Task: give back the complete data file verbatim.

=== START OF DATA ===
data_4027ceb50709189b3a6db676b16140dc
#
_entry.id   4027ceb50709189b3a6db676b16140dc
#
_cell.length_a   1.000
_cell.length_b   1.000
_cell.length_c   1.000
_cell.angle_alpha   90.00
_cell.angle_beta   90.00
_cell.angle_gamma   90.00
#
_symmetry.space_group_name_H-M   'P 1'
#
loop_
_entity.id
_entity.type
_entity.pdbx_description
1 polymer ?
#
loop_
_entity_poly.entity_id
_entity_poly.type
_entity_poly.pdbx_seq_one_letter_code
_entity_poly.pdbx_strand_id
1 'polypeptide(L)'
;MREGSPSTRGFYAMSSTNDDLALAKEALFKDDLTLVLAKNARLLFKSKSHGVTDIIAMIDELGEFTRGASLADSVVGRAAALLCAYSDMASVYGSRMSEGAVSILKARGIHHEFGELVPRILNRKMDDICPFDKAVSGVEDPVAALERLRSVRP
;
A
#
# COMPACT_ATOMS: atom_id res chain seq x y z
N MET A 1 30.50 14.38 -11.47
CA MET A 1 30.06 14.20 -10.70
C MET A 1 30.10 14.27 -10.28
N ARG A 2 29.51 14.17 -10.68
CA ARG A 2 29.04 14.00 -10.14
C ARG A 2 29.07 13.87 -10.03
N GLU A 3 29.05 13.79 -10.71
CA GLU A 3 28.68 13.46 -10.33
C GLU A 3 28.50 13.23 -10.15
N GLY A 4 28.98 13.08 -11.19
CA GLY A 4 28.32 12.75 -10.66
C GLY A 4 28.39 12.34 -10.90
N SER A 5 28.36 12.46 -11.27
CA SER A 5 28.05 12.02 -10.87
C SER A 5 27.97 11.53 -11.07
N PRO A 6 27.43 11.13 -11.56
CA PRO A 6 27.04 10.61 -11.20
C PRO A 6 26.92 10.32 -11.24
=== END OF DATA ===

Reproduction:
data_4027ceb50709189b3a6db676b16140dc
#
_entry.id   4027ceb50709189b3a6db676b16140dc
#
_cell.length_a   1.000
_cell.length_b   1.000
_cell.length_c   1.000
_cell.angle_alpha   90.00
_cell.angle_beta   90.00
_cell.angle_gamma   90.00
#
_symmetry.space_group_name_H-M   'P 1'
#
loop_
_entity.id
_entity.type
_entity.pdbx_description
1 polymer ?
#
loop_
_entity_poly.entity_id
_entity_poly.type
_entity_poly.pdbx_seq_one_letter_code
_entity_poly.pdbx_strand_id
1 'polypeptide(L)'
;MREGSPSTRGFYAMSSTNDDLALAKEALFKDDLTLVLAKNARLLFKSKSHGVTDIIAMIDELGEFTRGASLADSVVGRAAALLCAYSDMASVYGSRMSEGAVSILKARGIHHEFGELVPRILNRKMDDICPFDKAVSGVEDPVAALERLRSVRP
;
A
#
# COMPACT_ATOMS: atom_id res chain seq x y z
N MET A 1 30.50 14.38 -11.47
CA MET A 1 30.06 14.20 -10.70
C MET A 1 30.10 14.27 -10.28
N ARG A 2 29.51 14.17 -10.68
CA ARG A 2 29.04 14.00 -10.14
C ARG A 2 29.07 13.87 -10.03
N GLU A 3 29.05 13.79 -10.71
CA GLU A 3 28.68 13.46 -10.33
C GLU A 3 28.50 13.23 -10.15
N GLY A 4 28.98 13.08 -11.19
CA GLY A 4 28.32 12.75 -10.66
C GLY A 4 28.39 12.34 -10.90
N SER A 5 28.36 12.46 -11.27
CA SER A 5 28.05 12.02 -10.87
C SER A 5 27.97 11.53 -11.07
N PRO A 6 27.43 11.13 -11.56
CA PRO A 6 27.04 10.61 -11.20
C PRO A 6 26.92 10.32 -11.24